“I found a book on how to be invisible
Take a pinch of keyhole
And fold yourself up
You cut along a dotted line
You think inside out
And you’re invisible.”
A couple of weeks after India died, I was driving downtown and saw a billboard for the Scotia Bank which featured the image of a mother holding her new baby in a pink blanket. The caption read The moment everything changes. Instantly I was drawn back into the room at Roger’s House where I watched my child die.
Ever since that moment I’ve had to accept that I’m no longer who I used to be. My future is no longer tied to India’s. Not that I ever believed for an instant that she’d feel compelled to look after me or live close by when she grew-up—I understood she had dreams in which I didn’t play a role. Instead I envisioned myself fixed to her as if she were a brightly coloured kite and I, the ribbon tied to her tail.
These days when I look at myself in the mirror, the face I see is entirely different from the one I remember. It’s like looking into the eyes of junkyard dog that’s been beaten. I can tell by the creases around her eyes she’s seen more than she wants to remember and that if I push too hard she just might just bite.
Recently Mark and I stopped at the local hippy place for dinner. It was late so I thought it would be relatively child free. But next to every empty table there was either a group of glowing pregnant women or a newborn nestled against her mother. Finally we opted for the table next to a family with two young boys. However as soon as I began to eat, I noticed a mum rocking a newborn baby and I was besieged with memories: the softness of my daughter’s skin, the weight of her in my arms, the way she smelled of talcum powder and yeast.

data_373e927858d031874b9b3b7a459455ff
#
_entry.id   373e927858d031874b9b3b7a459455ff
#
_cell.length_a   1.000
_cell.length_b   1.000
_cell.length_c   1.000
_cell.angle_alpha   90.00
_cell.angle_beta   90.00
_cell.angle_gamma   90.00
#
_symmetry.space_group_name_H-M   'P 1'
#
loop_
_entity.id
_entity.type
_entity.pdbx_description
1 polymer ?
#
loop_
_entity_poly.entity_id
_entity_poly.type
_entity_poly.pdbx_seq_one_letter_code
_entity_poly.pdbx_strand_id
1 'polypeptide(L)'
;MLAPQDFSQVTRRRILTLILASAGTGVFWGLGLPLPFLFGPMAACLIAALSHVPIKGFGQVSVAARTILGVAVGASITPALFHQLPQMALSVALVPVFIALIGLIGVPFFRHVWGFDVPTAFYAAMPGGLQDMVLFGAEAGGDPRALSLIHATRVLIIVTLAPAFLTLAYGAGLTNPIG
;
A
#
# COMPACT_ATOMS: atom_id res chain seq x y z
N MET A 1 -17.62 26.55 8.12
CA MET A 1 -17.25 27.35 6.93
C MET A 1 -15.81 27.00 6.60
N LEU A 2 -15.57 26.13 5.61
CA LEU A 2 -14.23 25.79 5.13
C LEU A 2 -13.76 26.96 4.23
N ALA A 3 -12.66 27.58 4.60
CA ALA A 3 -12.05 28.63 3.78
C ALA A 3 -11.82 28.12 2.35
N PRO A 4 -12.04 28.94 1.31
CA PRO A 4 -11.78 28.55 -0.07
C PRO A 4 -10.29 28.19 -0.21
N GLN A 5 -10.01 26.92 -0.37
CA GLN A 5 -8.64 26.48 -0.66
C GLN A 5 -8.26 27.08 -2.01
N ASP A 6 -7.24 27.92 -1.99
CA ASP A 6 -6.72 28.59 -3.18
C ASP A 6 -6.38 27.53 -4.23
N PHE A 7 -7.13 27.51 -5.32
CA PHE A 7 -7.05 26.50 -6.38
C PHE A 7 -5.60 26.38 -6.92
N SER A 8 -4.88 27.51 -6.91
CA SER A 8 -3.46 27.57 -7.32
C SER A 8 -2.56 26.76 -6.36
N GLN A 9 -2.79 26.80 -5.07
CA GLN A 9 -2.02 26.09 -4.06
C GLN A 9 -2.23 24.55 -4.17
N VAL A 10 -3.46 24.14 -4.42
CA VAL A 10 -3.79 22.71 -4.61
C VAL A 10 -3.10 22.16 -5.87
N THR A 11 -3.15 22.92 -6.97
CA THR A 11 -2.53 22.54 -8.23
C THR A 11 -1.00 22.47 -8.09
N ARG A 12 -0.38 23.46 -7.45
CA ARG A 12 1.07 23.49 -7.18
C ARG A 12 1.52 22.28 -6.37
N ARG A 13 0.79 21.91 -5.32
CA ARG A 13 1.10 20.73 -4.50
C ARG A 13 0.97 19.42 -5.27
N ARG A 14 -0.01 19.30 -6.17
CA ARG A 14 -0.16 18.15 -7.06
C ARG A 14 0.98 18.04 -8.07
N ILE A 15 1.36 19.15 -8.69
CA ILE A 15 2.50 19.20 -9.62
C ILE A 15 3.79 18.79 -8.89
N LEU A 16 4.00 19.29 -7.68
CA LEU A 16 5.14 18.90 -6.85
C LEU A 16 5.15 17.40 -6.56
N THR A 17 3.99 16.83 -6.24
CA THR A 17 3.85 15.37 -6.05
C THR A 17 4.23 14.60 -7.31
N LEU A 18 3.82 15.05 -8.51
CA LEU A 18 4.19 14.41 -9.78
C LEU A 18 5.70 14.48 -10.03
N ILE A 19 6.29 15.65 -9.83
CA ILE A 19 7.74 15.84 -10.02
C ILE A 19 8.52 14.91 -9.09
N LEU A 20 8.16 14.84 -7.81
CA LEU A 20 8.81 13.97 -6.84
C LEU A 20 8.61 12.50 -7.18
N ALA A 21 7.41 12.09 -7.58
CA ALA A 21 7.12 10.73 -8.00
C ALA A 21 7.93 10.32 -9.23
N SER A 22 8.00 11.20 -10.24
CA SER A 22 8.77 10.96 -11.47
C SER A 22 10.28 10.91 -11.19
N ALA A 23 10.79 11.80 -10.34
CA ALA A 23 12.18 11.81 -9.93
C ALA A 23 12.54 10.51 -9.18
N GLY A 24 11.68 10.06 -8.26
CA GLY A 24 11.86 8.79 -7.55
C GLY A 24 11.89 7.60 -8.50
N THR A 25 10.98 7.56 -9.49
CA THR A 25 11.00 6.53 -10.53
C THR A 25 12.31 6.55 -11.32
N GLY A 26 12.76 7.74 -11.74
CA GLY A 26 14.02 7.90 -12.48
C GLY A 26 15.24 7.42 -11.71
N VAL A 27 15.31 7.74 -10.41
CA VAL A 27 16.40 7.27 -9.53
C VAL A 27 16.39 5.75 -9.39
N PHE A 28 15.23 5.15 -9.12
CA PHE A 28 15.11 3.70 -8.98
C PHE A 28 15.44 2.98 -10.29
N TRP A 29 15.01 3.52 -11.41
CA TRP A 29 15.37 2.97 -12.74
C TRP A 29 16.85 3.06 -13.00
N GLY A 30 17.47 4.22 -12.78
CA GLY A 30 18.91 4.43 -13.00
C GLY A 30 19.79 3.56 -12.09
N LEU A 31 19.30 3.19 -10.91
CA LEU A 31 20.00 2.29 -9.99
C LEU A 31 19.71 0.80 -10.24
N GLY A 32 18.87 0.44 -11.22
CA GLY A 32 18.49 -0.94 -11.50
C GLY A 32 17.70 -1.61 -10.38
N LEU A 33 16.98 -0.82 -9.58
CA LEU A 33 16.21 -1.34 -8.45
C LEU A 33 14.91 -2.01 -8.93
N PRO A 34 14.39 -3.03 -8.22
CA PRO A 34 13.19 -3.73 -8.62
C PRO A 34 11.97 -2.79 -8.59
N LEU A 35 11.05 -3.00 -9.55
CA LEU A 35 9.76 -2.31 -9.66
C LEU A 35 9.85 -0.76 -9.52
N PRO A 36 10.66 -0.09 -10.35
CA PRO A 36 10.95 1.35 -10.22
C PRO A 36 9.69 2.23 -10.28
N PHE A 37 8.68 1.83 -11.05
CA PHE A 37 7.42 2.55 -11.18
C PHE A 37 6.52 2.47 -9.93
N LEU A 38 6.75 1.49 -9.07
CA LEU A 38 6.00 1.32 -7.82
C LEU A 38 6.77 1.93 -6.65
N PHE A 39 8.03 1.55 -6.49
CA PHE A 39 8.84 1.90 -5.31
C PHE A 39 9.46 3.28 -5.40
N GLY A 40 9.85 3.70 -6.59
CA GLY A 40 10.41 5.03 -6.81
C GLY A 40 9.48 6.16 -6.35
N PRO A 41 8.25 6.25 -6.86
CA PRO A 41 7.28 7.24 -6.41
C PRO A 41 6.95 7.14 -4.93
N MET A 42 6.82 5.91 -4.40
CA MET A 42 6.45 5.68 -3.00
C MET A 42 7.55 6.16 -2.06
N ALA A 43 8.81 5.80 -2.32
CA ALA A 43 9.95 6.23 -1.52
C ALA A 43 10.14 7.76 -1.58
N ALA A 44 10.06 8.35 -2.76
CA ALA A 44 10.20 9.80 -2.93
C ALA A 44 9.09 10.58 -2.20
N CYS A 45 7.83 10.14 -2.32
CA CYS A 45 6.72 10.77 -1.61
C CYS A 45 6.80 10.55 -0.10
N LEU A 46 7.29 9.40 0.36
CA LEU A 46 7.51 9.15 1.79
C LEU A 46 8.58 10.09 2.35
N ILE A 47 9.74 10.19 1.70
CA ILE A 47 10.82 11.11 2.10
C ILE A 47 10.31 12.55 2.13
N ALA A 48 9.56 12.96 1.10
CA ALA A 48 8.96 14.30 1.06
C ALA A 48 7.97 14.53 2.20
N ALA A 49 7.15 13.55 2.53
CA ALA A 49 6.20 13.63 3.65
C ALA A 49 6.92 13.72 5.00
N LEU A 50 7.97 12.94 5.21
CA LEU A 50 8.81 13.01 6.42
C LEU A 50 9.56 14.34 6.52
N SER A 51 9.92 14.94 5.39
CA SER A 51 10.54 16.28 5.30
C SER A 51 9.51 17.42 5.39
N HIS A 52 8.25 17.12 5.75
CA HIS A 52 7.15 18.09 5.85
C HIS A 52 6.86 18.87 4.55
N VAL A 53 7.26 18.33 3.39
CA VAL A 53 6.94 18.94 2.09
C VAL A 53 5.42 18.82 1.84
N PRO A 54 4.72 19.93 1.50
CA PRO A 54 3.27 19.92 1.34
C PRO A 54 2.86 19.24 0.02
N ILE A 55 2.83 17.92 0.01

Onlookers probably thought I was crying because Mark and I were having an argument. Bereaved parents don’t exist in the public’s consciousness and with the exception of the news or the movies we don’t get much media attention. If you’re trying to sell laundry detergent we’re probably not your best bet. These days being in the world feels like showing up in a tennis outfit when everyone is out on the ice playing hockey.
Twenty years ago, when I took Women Studies at Carleton University, our professor asked us to decide which we considered more fundamental to our sense of identity our race or gender. Like the majority of white women I chose my gender. Whereas the women from minority groups all tended to chose race. I was surprised by this, but the professor explained that often the part of ourselves we most strongly identify with is the part that has been most threatened. Lately I’ve been thinking about that as I grapple with the fact I now belong to a group who are for the most part invisible.
My friends are careful about talking to me about their kids but in my grief group this is not case. I used to hate going because of this. Throughout the meeting, I’d fight the urge to grab my coat and run. The problem was I was overwhelmed with a sense of envy, jealous of the bereaved parents in the group with other children. This guilt combined with my sadness was stifling. I knew their grief was as painful as mine and that it was wrong to compare my situation with theirs. So my feelings troubled me. It was their status as parent’s, not their pain that I envied. They were still families. Mothers and Fathers.